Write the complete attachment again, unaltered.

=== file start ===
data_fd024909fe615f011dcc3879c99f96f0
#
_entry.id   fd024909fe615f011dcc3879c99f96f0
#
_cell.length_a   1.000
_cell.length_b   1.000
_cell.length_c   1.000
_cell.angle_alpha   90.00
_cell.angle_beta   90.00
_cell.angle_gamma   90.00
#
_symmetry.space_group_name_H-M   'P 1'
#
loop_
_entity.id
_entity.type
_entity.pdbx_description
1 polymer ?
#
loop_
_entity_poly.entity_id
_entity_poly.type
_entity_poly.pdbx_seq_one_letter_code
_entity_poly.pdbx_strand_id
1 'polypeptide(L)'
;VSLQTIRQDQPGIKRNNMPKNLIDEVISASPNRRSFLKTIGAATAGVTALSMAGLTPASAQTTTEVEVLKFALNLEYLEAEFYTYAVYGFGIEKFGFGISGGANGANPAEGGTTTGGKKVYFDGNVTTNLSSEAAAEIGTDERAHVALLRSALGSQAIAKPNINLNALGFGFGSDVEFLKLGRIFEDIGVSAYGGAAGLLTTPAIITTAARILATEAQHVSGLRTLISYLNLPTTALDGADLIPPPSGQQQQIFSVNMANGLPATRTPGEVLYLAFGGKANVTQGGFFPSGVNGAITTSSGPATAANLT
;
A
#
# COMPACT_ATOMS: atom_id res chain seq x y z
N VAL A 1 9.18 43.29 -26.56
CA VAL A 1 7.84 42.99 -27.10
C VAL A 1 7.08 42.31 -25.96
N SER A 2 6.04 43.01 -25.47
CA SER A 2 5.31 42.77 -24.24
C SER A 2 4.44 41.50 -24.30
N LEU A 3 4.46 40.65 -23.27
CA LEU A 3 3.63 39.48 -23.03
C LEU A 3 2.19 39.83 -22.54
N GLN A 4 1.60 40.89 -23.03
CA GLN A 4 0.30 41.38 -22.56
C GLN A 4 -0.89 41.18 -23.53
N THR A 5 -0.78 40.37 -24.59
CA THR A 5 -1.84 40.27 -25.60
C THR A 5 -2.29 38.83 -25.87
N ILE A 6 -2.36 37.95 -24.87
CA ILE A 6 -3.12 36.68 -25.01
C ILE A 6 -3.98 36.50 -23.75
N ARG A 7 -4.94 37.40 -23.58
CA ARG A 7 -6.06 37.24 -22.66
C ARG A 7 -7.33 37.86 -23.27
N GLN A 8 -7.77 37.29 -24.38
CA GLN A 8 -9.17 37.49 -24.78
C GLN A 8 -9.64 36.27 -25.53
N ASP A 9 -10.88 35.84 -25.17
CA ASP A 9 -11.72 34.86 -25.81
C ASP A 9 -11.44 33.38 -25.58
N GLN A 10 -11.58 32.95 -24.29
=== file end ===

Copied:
data_fd024909fe615f011dcc3879c99f96f0
#
_entry.id   fd024909fe615f011dcc3879c99f96f0
#
_cell.length_a   1.000
_cell.length_b   1.000
_cell.length_c   1.000
_cell.angle_alpha   90.00
_cell.angle_beta   90.00
_cell.angle_gamma   90.00
#
_symmetry.space_group_name_H-M   'P 1'
#
loop_
_entity.id
_entity.type
_entity.pdbx_description
1 polymer ?
#
loop_
_entity_poly.entity_id
_entity_poly.type
_entity_poly.pdbx_seq_one_letter_code
_entity_poly.pdbx_strand_id
1 'polypeptide(L)'
;VSLQTIRQDQPGIKRNNMPKNLIDEVISASPNRRSFLKTIGAATAGVTALSMAGLTPASAQTTTEVEVLKFALNLEYLEAEFYTYAVYGFGIEKFGFGISGGANGANPAEGGTTTGGKKVYFDGNVTTNLSSEAAAEIGTDERAHVALLRSALGSQAIAKPNINLNALGFGFGSDVEFLKLGRIFEDIGVSAYGGAAGLLTTPAIITTAARILATEAQHVSGLRTLISYLNLPTTALDGADLIPPPSGQQQQIFSVNMANGLPATRTPGEVLYLAFGGKANVTQGGFFPSGVNGAITTSSGPATAANLT
;
A
#
# COMPACT_ATOMS: atom_id res chain seq x y z
N VAL A 1 9.18 43.29 -26.56
CA VAL A 1 7.84 42.99 -27.10
C VAL A 1 7.08 42.31 -25.96
N SER A 2 6.04 43.01 -25.47
CA SER A 2 5.31 42.77 -24.24
C SER A 2 4.44 41.50 -24.30
N LEU A 3 4.46 40.65 -23.27
CA LEU A 3 3.63 39.48 -23.03
C LEU A 3 2.19 39.83 -22.54
N GLN A 4 1.60 40.89 -23.03
CA GLN A 4 0.30 41.38 -22.56
C GLN A 4 -0.89 41.18 -23.53
N THR A 5 -0.78 40.37 -24.59
CA THR A 5 -1.84 40.27 -25.60
C THR A 5 -2.29 38.83 -25.87
N ILE A 6 -2.36 37.95 -24.87
CA ILE A 6 -3.12 36.68 -25.01
C ILE A 6 -3.98 36.50 -23.75
N ARG A 7 -4.94 37.40 -23.58
CA ARG A 7 -6.06 37.24 -22.66
C ARG A 7 -7.33 37.86 -23.27
N GLN A 8 -7.77 37.29 -24.38
CA GLN A 8 -9.17 37.49 -24.78
C GLN A 8 -9.64 36.27 -25.53
N ASP A 9 -10.88 35.84 -25.17
CA ASP A 9 -11.72 34.86 -25.81
C ASP A 9 -11.44 33.38 -25.58
N GLN A 10 -11.58 32.95 -24.29